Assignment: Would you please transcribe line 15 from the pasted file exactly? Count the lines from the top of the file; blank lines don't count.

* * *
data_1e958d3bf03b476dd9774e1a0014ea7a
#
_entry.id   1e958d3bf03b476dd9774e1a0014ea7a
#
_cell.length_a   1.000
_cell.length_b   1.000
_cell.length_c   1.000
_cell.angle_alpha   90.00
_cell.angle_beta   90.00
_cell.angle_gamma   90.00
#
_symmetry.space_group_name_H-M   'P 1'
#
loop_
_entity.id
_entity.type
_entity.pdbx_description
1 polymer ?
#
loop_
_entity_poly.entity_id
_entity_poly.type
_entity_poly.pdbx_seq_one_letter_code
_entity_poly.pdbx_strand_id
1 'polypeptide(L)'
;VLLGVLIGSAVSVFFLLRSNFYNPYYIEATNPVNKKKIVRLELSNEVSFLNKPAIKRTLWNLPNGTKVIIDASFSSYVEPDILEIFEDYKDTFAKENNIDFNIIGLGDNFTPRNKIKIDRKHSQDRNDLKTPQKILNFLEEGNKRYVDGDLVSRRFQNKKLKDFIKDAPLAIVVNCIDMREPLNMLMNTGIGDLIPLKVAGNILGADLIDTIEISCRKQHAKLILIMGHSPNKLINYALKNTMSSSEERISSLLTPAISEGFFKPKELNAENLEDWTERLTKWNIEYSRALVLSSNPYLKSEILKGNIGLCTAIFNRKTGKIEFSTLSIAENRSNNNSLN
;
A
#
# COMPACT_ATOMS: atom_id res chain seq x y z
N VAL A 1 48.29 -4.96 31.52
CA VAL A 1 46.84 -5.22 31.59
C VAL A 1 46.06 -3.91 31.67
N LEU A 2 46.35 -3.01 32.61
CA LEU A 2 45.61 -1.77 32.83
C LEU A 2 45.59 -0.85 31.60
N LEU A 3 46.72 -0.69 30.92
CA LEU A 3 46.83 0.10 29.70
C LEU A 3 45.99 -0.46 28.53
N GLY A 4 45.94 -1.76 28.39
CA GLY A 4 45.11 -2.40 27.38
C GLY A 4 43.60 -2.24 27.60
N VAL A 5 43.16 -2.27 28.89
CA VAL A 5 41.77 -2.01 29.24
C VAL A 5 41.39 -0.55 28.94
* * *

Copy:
_entity.id